As opposed to secondary data which is easily accessible but are not pure as they have undergone through many statistical treatments. Thank you for the information it is of great importance to us as Anderson students who have the privilege to use internet for our assignments. Your email address will not be published. Save my name, email, and website in this browser for the next time I comment. Key Differences Between Primary and Secondary Data The fundamental differences between primary and secondary data are discussed in the following points: Secondary data, on the other hand, are likely to have been gathered for some other purpose or for an unclear purpose.
Often secondary data have already been analysed, which can bring in an element of subjectivity. If secondary data gathered for one purpose are used for another they may not be valid for the second purpose. Primary data might be considered to be more trustworthy, in that they have greater validity than secondary data. If they are collected objectively, with careful planning and sampling, controls in place and other features of methodology adhered to, then they are likely to be scientifically gathered for the stated aim of the study.
This means that they are more credible. If, however, data gathered for one purpose are used for a different purpose or aim, then this use of secondary data might lack credibility. Primary data are likely to be gathered at the time of the study and conclusions will be drawn then. Secondary data , however, might have been gathered some time ago. Conclusions drawn from these data might not be valid, as cultures, for example, change over time, as do people.
Primary vs Secondary Data Data can be quantitative or qualitative, primary or secondary. Evaluating the use of primary and secondary data in research Primary and secondary data can be compared in terms of cost one is relatively more expensive than the other , validity one is more valid, perhaps and strength of the conclusions one is more trust-worthy and credible.
Relative cost Primary data are expensive to obtain because each researcher or research team has to start from the beginning of a study and follow the whole study through, including finding participants, organising materials and running the study.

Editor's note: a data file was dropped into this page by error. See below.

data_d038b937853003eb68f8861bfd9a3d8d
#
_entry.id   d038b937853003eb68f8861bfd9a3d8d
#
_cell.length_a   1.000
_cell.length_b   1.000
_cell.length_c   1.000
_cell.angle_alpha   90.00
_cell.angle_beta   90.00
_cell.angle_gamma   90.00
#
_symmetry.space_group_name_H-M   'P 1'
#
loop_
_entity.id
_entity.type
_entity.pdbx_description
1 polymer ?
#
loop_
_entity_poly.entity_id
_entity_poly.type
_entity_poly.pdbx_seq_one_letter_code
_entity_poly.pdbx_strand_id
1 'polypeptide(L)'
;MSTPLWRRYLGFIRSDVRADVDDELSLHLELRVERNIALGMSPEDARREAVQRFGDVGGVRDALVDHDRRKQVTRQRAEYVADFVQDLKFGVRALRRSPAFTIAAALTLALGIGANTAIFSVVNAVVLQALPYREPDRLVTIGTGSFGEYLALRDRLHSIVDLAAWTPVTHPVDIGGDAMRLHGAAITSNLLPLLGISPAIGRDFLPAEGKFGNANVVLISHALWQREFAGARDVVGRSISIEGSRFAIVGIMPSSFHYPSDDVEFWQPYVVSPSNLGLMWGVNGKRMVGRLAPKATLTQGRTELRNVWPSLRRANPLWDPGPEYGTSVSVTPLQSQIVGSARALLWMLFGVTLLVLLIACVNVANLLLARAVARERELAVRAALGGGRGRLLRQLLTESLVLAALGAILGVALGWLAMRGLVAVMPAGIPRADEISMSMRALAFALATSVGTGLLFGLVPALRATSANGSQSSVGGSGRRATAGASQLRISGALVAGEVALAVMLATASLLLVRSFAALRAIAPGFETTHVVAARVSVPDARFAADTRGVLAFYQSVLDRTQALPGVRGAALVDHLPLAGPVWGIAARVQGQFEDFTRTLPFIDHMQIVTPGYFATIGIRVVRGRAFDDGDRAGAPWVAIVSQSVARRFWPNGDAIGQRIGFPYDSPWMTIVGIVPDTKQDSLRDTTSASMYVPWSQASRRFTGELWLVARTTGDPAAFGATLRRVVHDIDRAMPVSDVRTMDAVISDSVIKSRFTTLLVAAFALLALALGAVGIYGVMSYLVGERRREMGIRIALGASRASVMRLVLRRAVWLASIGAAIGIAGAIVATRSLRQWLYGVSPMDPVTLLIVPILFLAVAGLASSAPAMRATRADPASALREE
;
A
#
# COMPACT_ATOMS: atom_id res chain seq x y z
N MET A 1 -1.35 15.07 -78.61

Data collection plays a very crucial role in the statistical analysis. In research, there are different methods used to gather information, all of which fall into two categories, i.e. primary data, and secondary data.
Data collection is a process of collecting information from all the relevant sources to find answers to the research problem, test the hypothesis and evaluate the outcomes. Data collection methods can be divided into two categories: secondary methods of data collection and primary methods of data.
Methods of Data Collection- Primary and Secondary Data There are two types of data Primary Data and Secondary Data → blossomlamar8.mly Data → Raw data or primary data is a term for data . that secondary data analysis is a viable method to utilize in the process of inquiry when a systematic procedure is followed and presents an illustrative research application utilizing secondary data analysis in library and information science research.
Need to know what market research methods to use? This article defines primary data vs. secondary data, provides helpful examples, and offers resources. Get an answer for 'What is the difference between primary and secondary research data?' and find homework help for other Research Methods and Processes questions at eNotes.